GSI Research Symposium Returns in Person

The 14th Annual Genomics Science Institute (GSI) Research Symposium returned to an in-person event on Nov. 17, with lightning talks, new faculty talks and a poster session.

Held in Hiebert Lounge on the Medical Campus, GSI Director Nelson Lau, PhD, hoped that spontaneous networking and collaboration between researchers would again happen organically.

“Zoom is useful but being able to engage that person face-to-face and saying, “Let’s get together for another meeting,” and to plan collaboration are facilitated much better in person,” Lau said.

Two people in front of a poster presentationThis year’s symposium featured 21 poster presenters, nine speakers and more than 100 attendees. The event typically attracts more than 100 people each year, including the last two years when the event was held online.

“I very much appreciate the advocacy of the GSI, and their support of genomics research to increase our recognition in genetics locally and nationally,” said Karen Antman, MD, BUMC provost and dean of the Chobanian & Avedisian School of Medicine.

Antman praised the GSI for strengthening the network of faculty members working on the Medical and Charles River campuses and for promoting basic and applied research in genetics and genomics. The symposium, she said, helps showcase these collaborations and inspires new partnerships and grant applications.

One student to the side of her poster presentationThe event began with Lightning Talks, presentations by doctoral candidates and post-doctoral researchers who were selected from those who applied to present their research in a poster format.

Biochemistry graduate student Anthony Spinella outlined his work in “Defining age-associated oncogenic drivers of an immune-evasive tumor population in oral squamous cell carcinoma.” Robert Fisher, a PhD student in genetics and genomics in the department of dermatology, gave a presentation on “CoRest promotes alternative splicing in melanoma.” Ahmed Youssef, a graduate student in the department of bioinformatics, discussed his research in “Single cell deconvolution of bulk proteomics,” and dermatology post-doctoral researcher Stephen Moore talked about “Robustness and evolvability: Transcriptional control in development and immunity.”

Faculty judges selected Spinella, a PhD Candidate in the Varelas Lab, presenting in the Lightning Talks, and Jackie Turcinovic, a Ph.D. Candidate in the Connor Lab, presenting in the Poster Session for the two Grand Research Pilot Prizes. Each prize comes with a $15,000 award completely allocated for spending at one of the Chobanian & Avedisian SOM research cores.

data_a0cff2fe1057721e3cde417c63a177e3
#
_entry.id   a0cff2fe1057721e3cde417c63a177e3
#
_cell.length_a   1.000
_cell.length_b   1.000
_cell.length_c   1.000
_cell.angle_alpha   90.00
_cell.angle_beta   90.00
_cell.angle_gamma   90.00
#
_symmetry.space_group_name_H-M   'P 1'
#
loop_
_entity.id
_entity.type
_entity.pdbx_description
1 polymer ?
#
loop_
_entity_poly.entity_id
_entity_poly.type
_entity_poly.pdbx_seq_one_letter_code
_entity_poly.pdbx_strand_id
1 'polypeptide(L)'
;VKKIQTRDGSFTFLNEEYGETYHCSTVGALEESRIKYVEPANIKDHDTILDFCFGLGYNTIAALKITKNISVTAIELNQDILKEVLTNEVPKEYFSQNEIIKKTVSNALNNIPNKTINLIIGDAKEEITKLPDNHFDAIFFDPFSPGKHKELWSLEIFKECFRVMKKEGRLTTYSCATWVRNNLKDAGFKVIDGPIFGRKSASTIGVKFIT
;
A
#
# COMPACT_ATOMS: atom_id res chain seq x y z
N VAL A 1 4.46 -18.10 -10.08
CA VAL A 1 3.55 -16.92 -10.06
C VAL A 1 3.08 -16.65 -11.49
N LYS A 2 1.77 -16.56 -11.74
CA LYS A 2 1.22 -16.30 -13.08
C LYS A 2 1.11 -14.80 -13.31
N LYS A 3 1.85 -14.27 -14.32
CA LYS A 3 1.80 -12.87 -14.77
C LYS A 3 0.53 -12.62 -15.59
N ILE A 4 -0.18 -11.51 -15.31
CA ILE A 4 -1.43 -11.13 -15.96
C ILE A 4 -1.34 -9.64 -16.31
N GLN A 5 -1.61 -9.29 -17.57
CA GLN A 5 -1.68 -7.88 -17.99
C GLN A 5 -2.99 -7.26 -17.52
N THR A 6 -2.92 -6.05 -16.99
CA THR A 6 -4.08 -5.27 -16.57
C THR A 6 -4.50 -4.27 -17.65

“It’s a significant amount they can use to take their research to the next level,” said Lau. This was especially valuable, he said, given the new data science core that provides experts to do large-scale data analysis. Lau hopes that this year’s GSI symposium also showcases opportunities the data science core represents for researchers whose work creates a lot of data.

“We hope this symposium encourages more labs to use the data science core so that they can bring their research full circle,” Lau said.

The symposium included four new faculty talks. Assistant Professor of Biology Zeba Wunderlich, PhD, discussed “Robustness and evolvability: Transcriptional control in development and immunity.” Assistant Professor of Computer and Data Sciences Pawel Przytytcki, PhD, presented “Integrating large-scale genomics data to decipher the role of noncoding genome in disease.”

Assistant Professor of Vascular Biology Angie Serrano, PhD, discussed “KMT2D roles during cardiovascular and neurodevelopment.” Assistant Professor of Pharmacology & Experimental Therapeutics Julia TCW, PhD, presented “Cholesterol and matrisome pathways dysregulated in Alzheimer’s disease brain astrocytes and microglia.”

In the poster session, which was open to undergraduate and graduate students, postdoctoral fellows, and faculty, top-ranked posters by Turcinovic, Jane Zheng, Alison Tipton, Dylan Steiner, Rachel Ho and Yvonne Lok received $100 honorariums.

wo people talking at a table with a research computing services sign.